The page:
In a single‐slice CT (SSCT), pitch is the ratio of table movement per gantry rotation (mm) to collimation (mm): the higher the pitch, the lower the radiation dose. However, higher pitch results in more scan artefact and lower resolution. In spiral CT, if pitch is greater than unity, then a reduction in dose is achieved in comparison with contiguous axial scans. SSCT pitches of 1.5 have been shown to reduce radiation dose by approximately 33% compared with a pitch of 1, with no loss in diagnostic accuracy.47 In multi‐slice CT (MSCT), pitch is independent of gantry rotation time.40 For MSCT, collimation equals the total width of all the detector channels. Dose can be reduced by using thicker detector configurations, resulting in fewer rotations to cover the same distance.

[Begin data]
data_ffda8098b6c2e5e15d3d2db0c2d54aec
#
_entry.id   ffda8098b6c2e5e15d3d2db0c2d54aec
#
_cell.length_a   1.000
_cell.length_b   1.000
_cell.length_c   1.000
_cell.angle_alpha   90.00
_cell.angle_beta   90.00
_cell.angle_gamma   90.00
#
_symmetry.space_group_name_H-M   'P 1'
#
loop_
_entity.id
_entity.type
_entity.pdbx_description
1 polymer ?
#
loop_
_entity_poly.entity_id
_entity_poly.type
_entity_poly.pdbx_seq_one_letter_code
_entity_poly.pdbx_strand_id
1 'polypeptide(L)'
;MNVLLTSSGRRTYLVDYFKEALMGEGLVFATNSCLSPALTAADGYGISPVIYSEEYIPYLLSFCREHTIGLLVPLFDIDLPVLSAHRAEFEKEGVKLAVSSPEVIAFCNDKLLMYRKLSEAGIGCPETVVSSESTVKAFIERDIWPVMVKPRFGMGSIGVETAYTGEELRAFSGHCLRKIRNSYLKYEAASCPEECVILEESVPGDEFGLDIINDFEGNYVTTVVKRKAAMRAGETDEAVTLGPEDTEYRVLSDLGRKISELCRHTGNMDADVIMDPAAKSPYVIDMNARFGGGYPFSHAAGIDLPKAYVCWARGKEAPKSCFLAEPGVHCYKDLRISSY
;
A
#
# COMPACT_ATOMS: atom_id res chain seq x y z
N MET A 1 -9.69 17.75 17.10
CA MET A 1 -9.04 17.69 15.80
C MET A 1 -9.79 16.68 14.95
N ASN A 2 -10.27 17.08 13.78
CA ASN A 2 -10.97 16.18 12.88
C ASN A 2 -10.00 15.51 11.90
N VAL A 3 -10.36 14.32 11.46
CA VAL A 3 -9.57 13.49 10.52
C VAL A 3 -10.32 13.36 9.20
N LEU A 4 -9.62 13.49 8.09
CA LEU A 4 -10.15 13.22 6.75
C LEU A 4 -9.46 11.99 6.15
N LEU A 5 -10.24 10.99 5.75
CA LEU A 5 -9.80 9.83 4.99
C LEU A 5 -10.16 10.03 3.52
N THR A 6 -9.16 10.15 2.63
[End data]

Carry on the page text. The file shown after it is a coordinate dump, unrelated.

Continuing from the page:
There are many differing views on how best to reduce dose in CT while not losing diagnostic accuracy. One dose reduction regimen is based on a colour‐coded chart of patient weight.48 Others have championed the use of image‐noise measurements to adjust chest, abdomen and pelvis CT techniques, claiming a decrease in measured entrance dose of 60–90%.49 Others believe body diameter is a better parameter as patients with different body habitus may have the same weight.50 Until recently, our institution used the child's weight to set the mAs for a chest CT,51 with no more than 20 mAs per slice for children weighing less than 15 kg and no more than 55 mAs for those weighing up to 44 kg.